By Lynette Norris
Greene Publishing, Inc.
At Madison County Memorial Hospital, several of the staff took a short break Monday afternoon, gathering in the hospital’s small chapel to remember the fallen heroes of September 11. As Howard Phillips set up the large flag in the chapel shortly before the ceremony, he spoke of plans to be able to broadcast such services to patient’s rooms in the new hospital; not just services like the 9/11 Ceremony, but also things like a daily devotional or other uplifting program “as part of the whole heart, mind and soul holistic approach that we’ll have.”
Shortly after 2:30 p.m., Vicki Howerton began the service by saying that everyone present probably remembered exactly where they were and what they were doing when they heard the news of the attack on the Twin Towers. She followed up with Psalms 46, part of which reads, “the Lord of hosts is with us; the God of Jacob is our refuge.”
“9/11 was huge,” she said. “It affected so many people. But God is still in control and for that we are thankful.”
Howard Phillips spoke next, saying that he, too remembered where he was when he heard of the attacks. He was stranded out of the country, unable to get a flight back into the U.S. for several days. Having been in the military, he did not feel the disbelief that many shared, because he knew that America had some violent enemies, but he did feel a tremendous anger that the attacks had been against innocent people; civilians, non-military, non-combatants … people just going about their daily lives.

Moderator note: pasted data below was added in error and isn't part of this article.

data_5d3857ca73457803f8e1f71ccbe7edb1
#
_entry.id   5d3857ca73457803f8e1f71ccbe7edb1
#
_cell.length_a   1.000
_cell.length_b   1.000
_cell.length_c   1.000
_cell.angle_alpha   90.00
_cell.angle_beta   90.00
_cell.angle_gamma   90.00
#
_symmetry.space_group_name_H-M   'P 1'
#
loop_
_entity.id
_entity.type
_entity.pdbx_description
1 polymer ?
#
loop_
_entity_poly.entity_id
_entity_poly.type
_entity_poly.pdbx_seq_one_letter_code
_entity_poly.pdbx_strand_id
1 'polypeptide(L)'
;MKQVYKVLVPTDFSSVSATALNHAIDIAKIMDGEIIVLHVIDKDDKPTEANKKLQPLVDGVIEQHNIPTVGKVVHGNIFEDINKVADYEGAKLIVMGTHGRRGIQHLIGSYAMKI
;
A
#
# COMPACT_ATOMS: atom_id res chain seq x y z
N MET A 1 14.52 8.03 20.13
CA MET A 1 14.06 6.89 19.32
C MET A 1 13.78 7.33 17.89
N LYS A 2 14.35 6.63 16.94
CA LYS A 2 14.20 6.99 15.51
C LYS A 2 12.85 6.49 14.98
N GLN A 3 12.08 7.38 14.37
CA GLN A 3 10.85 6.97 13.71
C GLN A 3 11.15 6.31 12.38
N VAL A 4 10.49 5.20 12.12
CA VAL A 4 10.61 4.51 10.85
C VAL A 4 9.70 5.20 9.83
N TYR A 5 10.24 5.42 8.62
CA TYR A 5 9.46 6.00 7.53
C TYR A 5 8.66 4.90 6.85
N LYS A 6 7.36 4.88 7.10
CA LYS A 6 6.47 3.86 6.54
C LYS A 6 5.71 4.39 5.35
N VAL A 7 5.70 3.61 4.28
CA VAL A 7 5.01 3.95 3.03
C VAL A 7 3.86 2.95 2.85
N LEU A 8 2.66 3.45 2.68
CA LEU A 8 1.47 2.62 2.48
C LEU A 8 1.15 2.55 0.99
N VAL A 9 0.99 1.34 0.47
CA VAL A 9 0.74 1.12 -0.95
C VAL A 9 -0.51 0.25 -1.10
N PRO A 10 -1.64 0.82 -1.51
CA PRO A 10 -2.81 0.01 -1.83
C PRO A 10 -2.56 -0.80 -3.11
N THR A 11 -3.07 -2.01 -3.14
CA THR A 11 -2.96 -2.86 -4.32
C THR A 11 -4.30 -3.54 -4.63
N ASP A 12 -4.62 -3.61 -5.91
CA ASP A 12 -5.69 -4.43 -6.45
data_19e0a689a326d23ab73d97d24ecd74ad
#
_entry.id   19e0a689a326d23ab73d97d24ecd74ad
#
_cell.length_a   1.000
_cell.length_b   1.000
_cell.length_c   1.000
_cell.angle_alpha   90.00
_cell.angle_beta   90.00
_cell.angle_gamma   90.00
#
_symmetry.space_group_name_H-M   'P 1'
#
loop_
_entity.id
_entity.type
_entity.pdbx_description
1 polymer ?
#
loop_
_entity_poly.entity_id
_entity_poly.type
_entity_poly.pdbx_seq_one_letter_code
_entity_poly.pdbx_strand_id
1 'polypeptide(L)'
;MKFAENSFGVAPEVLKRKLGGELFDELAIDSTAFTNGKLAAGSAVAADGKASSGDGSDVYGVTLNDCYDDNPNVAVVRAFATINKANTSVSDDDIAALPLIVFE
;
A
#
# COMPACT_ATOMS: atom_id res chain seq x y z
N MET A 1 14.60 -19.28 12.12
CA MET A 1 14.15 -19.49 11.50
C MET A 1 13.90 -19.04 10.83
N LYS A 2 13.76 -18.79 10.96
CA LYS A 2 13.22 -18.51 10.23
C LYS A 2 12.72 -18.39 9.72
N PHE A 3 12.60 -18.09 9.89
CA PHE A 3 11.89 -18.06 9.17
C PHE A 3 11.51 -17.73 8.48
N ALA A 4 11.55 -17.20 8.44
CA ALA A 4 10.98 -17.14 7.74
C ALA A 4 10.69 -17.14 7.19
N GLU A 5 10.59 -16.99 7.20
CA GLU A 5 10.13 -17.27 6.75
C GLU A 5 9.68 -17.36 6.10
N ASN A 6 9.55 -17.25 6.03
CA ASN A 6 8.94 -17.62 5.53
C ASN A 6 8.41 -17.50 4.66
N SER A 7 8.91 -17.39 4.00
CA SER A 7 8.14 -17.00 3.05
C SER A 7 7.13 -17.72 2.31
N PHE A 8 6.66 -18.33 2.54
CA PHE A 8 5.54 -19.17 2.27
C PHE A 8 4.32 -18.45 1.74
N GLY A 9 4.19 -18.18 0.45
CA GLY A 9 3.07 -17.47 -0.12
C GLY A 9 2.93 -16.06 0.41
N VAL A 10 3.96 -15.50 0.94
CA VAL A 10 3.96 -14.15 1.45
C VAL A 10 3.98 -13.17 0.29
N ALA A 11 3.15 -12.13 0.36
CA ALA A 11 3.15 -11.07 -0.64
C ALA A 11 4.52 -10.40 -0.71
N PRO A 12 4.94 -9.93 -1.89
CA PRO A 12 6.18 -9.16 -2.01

“As the years have passed, I’ve tried to put that anger and that hatred out,” he said. “I’ve tried to replace it with love and respect for the people who gave their lives that day.” The men and women of the police departments and fire departments, the first responders, the military men and women who have since died in the war on terror, as well as those who continue to serve today…all of them deserve our honor and respect, he said. He also spoke of his oldest grandson, who had just enlisted in the Air Force.
“We as Americans do tend to forget,” he said, citing the example of fewer flags flown today and far fewer flag pins being sold than in the days immediately following the first 9/11 ten years ago. “To forgive is divine, but to forget is to allow history to repeat itself.”